4.5 of 5 stars
This is the second book I’ve read by one of Canada’s esteemed authors. Richler has been publishing successful novels since the late 1950s. I previously read The Apprenticeship of Duddy Kravitz and enjoyed it and I chose Barney’s Version for my second Richler. The story is about the life of Barney Panofsky as told by his good self, a man in his late 60s whose health and memory are both precarious and whose freedom is in some doubt. He may or may not have murdered his old friend, Boogie, 30 years ago and though he was deemed innocent by a jury of his peers, the scandal and doubt hangs over him like an Atlantic fog. The body was never found, m’lud, so there was no murder is Barney’s defence. We do find out what happened at the end of the book.
Anyway, he’s writing his autobiography that centers around each of his three wives, one of whom doesn’t even get named. The book is sectioned off by each wife but don’t think that means the story is told in any sort of alignment. It’s all over the place, with anecdotes and his personal history told as it occurs to him in random order as one thing reminds him of the next and you’re not even sure he’s remembering incidents correctly. He also revisits some of the incidents as need be. His life is filled with crises and scrapes, and he’s not portrayed as all that sympathetic a character nor is he portrayed as a scallywag that the reader treats indulgently. He makes bad judgments and choices, he drinks, he curses, he’s obnoxious, he has more failures than triumphs, and you wonder how his children and friends can stand him at all though most of them do seem to keep him at arms’ length.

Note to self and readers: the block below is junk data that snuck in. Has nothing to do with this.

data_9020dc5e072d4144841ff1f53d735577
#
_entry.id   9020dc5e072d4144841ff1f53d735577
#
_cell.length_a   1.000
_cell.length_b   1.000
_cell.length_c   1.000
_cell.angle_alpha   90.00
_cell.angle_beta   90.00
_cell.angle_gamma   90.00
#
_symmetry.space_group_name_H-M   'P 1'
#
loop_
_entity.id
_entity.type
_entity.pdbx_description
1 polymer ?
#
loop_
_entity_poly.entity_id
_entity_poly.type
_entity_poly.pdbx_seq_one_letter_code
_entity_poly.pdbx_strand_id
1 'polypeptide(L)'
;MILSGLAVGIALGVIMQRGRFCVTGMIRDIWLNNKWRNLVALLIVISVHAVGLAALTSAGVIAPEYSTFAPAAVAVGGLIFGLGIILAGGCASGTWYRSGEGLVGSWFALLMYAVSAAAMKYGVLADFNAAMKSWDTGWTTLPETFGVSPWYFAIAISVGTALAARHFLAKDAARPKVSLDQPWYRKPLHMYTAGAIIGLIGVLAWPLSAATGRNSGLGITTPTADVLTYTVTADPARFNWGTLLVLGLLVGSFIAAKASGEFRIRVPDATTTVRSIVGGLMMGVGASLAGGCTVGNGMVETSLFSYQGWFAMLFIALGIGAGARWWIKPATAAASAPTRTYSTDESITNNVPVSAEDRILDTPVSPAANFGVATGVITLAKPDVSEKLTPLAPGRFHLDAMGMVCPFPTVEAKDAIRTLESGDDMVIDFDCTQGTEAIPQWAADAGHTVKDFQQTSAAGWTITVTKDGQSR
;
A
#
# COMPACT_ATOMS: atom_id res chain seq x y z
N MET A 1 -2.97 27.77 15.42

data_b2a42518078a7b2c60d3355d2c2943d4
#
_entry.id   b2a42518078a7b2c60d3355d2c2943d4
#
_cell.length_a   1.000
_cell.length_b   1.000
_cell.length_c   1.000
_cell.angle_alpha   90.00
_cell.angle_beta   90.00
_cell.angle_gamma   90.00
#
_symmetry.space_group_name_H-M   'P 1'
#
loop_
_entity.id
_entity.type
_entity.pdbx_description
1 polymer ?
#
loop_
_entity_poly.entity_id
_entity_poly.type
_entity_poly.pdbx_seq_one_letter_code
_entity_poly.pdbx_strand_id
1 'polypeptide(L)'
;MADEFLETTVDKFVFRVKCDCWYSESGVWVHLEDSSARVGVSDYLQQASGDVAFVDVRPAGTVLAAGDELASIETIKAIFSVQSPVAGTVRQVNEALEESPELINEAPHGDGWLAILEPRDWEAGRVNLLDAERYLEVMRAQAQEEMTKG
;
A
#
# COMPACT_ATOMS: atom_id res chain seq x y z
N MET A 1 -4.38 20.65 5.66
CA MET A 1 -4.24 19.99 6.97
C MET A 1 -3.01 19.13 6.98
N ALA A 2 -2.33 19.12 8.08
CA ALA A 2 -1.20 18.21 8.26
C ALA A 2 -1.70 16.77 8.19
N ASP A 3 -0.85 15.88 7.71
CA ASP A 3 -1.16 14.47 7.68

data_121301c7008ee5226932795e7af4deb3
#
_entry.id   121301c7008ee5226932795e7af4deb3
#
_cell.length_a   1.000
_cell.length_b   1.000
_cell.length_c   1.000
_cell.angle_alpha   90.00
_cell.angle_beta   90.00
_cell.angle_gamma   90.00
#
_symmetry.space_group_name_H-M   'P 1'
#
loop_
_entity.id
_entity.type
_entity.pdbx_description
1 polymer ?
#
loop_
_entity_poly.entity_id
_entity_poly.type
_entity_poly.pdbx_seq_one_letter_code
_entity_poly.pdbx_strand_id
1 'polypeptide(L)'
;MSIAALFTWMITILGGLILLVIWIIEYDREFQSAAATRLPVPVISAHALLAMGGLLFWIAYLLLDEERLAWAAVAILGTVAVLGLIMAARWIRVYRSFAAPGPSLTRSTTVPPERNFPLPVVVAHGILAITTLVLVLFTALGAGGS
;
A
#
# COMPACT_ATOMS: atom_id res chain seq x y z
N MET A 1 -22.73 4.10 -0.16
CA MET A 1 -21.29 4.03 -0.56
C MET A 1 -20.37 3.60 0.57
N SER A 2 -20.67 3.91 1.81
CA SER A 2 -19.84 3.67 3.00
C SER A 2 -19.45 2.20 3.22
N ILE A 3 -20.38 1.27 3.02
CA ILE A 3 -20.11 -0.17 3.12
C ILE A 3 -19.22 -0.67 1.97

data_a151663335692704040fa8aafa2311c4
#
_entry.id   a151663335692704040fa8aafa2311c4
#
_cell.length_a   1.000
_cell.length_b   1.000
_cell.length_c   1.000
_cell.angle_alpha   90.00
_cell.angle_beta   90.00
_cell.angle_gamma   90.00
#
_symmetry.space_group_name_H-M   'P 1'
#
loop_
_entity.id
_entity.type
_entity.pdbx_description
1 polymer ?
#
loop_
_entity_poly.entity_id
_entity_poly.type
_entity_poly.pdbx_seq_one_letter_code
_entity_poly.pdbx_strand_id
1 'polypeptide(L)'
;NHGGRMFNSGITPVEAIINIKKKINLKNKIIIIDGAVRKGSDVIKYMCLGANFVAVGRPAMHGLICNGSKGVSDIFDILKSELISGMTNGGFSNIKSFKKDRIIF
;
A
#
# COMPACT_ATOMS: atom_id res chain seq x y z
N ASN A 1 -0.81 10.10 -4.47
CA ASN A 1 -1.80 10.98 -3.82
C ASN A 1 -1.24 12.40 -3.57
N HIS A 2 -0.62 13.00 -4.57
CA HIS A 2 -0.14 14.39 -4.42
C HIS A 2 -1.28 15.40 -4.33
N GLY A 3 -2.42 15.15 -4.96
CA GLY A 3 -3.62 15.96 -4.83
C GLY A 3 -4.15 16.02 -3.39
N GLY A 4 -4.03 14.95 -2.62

I guess I can’t relate to Barney that well but it doesn’t take away from Richler’s talent at bringing the characters off the page. His humour is dark and cutting, his observations on life’s aspects are as jaded as the characters but spot on. I have to say I found it a bit more difficult to like at first but it soon hit its stride and carried me along for the ride.
There has been a movie made of this starring Paul Giamatti, released in 2010 and it’s quite a good film, particularly because it puts the events of the novel in their proper order! Duddy Kravitz gets name checked and makes a few brief appearances, now a grownup and it appears he’s as successful as he always planned. The Gursky name also gets a mention which probably relates to Richler’s book, Solomon Gursky Was Here. I think I will come back to Mordecai Richler again.
Not one of my #20BooksOfSummerChallenge because I started it about a month ago but I am going to use this for my Cross Canada Challenge for Quebec.